michael_i_norton's picture
Harold M. Brierley Professor of Business Administration, Director of Research, Harvard Business School; Co-author (with Elizabeth Dunn), Happy Money
Not Buggy Enough

A pervasive, human fear emerged in the 20th century, one that grows stronger with each new doomsday prediction: inevitably, as artificial intelligence advances, some unforeseen computer bug will cause computers to revolt and take over the world.

My concern is actually the opposite: that as artificial intelligence advances, it will not be buggy enough. Machines designed to think that are perfectly self-correcting, self-optimizing, and self-perfecting—until the square peg always ends perfectly in the square hole—will also be machines that fail to inculcate the random sparks of insight that come from the human tendency to be "buggy":  to try to fit square pegs into round holes, or even more broadly speaking, to notice the accidental but powerful insights that can arise as a byproduct of solving a shape/whole problem.

Consider the power of noticing. The reason we can enjoy macaroni and cheese in a matter of seconds? While working at Raytheon, Percy Spencer walked in front of a machine, and happened to notice that his chocolate bar had melted. Why? The machine generated microwaves. Rather than attempt to optimize the magnetron to avoid future chocolate failure, Spencer had the flash of insight to realize that the melted chocolate was the harbinger of something bigger.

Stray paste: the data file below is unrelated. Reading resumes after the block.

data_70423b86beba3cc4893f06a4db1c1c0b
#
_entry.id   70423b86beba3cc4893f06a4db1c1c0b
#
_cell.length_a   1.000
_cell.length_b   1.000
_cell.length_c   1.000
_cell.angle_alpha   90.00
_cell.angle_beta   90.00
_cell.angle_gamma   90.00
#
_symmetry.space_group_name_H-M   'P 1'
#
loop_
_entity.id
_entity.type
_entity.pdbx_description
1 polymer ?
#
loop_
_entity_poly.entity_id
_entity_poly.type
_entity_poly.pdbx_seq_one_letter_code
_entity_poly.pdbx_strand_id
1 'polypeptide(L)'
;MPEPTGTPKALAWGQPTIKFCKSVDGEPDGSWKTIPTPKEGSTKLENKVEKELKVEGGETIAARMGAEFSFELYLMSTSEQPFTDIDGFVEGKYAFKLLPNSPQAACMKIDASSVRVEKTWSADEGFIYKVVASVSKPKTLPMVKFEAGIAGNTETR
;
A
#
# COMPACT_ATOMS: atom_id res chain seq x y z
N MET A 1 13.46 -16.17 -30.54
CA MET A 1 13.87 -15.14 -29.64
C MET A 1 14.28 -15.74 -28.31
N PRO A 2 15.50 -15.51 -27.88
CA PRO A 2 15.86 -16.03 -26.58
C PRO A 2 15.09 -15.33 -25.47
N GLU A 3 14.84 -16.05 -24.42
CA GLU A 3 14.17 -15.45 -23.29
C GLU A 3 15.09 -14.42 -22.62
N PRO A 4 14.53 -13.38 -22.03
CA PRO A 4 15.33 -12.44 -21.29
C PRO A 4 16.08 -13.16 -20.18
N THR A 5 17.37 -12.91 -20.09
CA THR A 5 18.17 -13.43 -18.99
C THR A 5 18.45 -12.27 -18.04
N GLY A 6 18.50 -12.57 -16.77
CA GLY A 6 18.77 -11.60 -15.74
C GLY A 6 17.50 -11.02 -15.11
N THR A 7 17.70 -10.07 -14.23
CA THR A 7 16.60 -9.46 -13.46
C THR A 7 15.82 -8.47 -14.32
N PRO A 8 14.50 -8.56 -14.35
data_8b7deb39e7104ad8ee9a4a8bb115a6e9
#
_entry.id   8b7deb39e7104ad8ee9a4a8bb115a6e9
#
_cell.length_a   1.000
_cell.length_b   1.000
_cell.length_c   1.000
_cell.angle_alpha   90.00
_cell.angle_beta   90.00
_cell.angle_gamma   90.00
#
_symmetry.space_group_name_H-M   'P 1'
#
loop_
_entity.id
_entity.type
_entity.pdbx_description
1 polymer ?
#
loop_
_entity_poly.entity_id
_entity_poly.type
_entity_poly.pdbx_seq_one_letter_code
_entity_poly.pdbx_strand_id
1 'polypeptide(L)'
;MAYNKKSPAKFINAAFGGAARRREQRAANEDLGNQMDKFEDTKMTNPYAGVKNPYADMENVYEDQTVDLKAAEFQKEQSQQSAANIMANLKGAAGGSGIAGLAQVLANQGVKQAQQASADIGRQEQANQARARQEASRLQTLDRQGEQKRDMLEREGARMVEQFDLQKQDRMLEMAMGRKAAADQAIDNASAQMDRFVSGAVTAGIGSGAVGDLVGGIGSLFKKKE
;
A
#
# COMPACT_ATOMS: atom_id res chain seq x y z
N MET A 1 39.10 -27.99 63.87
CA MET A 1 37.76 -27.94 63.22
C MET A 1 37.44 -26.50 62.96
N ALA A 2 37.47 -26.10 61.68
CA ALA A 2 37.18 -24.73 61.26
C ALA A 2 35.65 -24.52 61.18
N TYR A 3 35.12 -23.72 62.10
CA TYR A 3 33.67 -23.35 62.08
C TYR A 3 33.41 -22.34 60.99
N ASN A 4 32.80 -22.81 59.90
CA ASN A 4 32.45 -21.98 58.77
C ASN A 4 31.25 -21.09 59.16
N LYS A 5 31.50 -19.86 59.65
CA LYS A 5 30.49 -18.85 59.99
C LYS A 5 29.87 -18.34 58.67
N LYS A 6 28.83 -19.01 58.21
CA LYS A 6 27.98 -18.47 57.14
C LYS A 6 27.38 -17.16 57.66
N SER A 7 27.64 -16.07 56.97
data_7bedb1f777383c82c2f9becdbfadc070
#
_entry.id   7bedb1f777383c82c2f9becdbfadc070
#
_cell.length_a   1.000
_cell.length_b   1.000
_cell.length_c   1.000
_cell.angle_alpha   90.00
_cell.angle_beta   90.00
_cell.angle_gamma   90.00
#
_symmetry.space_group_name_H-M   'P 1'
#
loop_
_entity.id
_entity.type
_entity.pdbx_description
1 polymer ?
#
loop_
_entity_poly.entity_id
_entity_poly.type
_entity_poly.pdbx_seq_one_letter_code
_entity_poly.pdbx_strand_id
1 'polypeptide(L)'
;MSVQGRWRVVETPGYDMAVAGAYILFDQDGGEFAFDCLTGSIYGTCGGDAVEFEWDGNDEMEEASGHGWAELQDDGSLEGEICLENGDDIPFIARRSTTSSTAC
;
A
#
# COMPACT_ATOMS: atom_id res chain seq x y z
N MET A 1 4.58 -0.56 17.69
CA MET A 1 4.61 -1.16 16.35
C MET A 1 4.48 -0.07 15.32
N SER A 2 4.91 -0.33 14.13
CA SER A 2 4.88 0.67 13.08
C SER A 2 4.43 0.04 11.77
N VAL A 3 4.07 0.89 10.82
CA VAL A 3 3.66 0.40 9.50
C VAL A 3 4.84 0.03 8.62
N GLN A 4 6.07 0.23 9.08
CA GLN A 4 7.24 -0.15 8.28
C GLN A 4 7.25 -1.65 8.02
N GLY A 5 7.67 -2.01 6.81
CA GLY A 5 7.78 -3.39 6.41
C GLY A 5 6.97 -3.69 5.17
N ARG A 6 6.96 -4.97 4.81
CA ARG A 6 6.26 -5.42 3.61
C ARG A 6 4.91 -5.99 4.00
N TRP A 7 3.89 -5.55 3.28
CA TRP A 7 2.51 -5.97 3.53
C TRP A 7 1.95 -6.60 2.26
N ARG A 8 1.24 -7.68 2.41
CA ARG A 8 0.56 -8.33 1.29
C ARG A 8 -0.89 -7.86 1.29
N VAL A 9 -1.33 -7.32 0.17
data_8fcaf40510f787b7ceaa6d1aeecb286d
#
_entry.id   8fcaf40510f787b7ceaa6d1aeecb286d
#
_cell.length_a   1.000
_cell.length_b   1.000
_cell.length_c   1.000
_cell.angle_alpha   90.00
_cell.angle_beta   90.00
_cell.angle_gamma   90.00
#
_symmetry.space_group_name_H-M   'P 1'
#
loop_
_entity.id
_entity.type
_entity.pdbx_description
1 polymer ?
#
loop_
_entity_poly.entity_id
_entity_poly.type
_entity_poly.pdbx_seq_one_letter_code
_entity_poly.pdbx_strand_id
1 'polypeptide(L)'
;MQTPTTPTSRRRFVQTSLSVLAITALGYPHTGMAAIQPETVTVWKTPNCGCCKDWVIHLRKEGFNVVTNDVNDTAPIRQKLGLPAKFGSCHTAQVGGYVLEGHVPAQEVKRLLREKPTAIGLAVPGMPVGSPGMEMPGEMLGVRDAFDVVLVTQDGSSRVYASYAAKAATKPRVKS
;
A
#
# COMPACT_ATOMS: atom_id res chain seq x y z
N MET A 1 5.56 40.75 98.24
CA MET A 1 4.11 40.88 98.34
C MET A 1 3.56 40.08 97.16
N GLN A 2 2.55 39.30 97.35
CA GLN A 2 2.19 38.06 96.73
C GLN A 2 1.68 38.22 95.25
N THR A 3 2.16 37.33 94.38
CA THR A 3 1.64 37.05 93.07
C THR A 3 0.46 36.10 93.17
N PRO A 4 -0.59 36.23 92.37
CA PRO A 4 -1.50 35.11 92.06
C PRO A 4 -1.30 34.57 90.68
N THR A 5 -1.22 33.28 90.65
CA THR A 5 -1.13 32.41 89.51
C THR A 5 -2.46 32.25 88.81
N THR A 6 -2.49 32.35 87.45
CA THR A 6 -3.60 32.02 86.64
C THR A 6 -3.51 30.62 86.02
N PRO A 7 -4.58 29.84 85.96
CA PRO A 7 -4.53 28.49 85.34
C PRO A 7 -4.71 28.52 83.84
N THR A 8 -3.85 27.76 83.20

Consider the power of accidents. Rubber was doomed to specialized usage due to its failure to withstand extreme temperatures—until Charles Goodyear slipped up and dropped some rubber on a hot stove. Rather than clean the stove and take steps to ensure no future mistakes, Goodyear noticed something interesting about the resulting product. The result was vulcanized, weatherproof rubber.

Finally, consider the power of human "bugs"—our biases. For example, optimism makes us believe we can get to the moon, cure all diseases, and start a successful business in a location whose previous tenant closed "only" because it's in a terrifying location. The endowment effect causes us to overvalue what we have, what we ideate, and what we create—even when no one else alive agrees. But is abandoning all endeavors at the first sign of failure and pursuing one that seems more successful always optimal? The dogged scientists (think some mildly famous ones like Galileo and Darwin) who persisted in the face of more generally accepted explanations were being stubborn—being buggy—but the result was genius.

I am a behavioral scientist, a field that has spent decades identifying bugs and attempting to debias them. But at the same time we must acknowledge: in large part, it's the bugs that make us—and, in the end, any form of intelligence—human.